Presented by Prospect Theater Company at the Flamboyán Theatre in the Clemente Soto Veléz Cultural Center, 107 Suffolk St., NYC, May 17-27.
Peter Mills and Cara Reichel offer a stark and stirring portrayal of courage and conviction in "The Flood." This study of the anticipation and aftermath of a natural disaster features down-to-earth dialogue and situations that give the show a slice-of-life quality rarely found in the musical theatre genre.
Based loosely on events that took place in Illinois in 1993, the plot follows a group of local merchants and members of the community of Meyerville, a fictitious town in the Midwest gearing up to face a potential flooding of their farmland. Despite the impending storm, these neighbors and friends are determined to maintain their daily routines, working and socializing and courting with one another. But the rising river will not be ignored, and soon the townspeople must band together to protect their possessions, their dreams, and themselves.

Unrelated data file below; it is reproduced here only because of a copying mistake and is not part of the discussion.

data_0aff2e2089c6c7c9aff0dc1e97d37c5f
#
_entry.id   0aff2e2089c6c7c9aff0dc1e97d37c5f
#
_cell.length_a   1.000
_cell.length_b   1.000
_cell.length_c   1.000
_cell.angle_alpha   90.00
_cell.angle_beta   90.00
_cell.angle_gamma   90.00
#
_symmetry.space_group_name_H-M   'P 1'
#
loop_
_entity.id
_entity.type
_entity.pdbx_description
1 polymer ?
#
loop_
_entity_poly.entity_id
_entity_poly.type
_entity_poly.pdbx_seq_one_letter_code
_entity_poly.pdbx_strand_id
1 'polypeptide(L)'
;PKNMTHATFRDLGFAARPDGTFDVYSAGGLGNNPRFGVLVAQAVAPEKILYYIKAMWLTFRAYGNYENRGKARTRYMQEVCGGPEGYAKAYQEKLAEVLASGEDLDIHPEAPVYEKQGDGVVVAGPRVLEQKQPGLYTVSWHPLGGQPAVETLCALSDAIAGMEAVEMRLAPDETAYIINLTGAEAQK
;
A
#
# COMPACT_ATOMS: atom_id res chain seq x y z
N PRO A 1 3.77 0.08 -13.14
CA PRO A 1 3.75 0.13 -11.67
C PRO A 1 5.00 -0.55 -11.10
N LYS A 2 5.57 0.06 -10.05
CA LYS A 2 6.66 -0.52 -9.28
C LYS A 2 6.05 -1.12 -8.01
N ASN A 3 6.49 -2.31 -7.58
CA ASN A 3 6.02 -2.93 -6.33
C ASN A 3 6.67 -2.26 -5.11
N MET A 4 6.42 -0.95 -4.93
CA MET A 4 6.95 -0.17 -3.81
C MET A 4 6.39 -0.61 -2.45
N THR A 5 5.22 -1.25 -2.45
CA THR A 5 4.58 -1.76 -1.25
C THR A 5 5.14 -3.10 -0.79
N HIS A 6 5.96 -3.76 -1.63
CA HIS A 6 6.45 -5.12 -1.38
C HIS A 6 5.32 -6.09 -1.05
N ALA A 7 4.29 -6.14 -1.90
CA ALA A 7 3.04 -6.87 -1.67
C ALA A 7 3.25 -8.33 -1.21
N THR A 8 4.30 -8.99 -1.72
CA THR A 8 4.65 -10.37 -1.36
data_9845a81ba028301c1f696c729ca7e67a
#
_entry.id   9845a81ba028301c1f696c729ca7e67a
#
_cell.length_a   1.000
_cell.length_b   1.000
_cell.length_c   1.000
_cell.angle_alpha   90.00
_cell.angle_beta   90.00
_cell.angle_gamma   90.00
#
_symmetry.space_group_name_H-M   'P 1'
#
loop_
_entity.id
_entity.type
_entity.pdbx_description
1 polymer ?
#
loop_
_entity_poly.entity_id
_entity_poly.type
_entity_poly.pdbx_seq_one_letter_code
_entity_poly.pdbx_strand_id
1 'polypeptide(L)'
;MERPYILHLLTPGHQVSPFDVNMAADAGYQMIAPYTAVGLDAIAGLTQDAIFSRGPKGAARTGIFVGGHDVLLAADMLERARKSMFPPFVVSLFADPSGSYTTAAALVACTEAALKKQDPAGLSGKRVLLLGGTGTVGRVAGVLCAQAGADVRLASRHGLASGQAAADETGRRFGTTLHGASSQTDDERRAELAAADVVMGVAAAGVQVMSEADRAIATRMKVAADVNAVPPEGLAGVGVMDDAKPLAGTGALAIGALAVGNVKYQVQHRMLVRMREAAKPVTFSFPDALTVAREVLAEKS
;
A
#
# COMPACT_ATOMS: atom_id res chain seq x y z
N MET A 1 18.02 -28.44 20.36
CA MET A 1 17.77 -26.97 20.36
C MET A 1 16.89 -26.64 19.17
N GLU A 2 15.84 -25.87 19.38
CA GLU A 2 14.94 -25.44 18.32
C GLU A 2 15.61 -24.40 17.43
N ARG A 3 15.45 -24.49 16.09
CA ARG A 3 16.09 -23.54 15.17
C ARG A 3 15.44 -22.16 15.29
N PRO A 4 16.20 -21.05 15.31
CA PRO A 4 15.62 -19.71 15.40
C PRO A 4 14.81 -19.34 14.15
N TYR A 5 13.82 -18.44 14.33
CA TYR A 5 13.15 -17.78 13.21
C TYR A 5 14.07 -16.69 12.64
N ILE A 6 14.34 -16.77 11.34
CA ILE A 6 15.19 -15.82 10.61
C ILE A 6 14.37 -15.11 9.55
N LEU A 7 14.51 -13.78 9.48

Musical director Mills and director Reichel collaborated on the score as well as the book. The sensitive solos and duets subtly hit their mark, while the vigorous group numbers wash over the audience with explosions of emotion and honesty. Outstanding songs include "One Hundred Years," "Runaways," and "From Here."
They have also cast a solid group of actor-singers. Richard Todd Adams is quietly persuasive as a prosperous but kind-hearted landowner. Lawrence Brustofski brings a stern moodiness to the role of a stubborn neighbor. Jennifer Blood and Kate Bradner are compelling as his two strong-willed daughters, and Gavin Creel is invigorating as the restless young man who comes between them. Mary Mossberg delivers concern and conviction as a woman torn between the promise of love and a life on her own. Like the community it portrays, the entire acting ensemble forms a strong bond on stage.
Technical support by Sarah Rosa (set), Jiyoiun Chang (lighting), David Kaley (costumes), and Katie Oman (props) complete the compelling stage picture.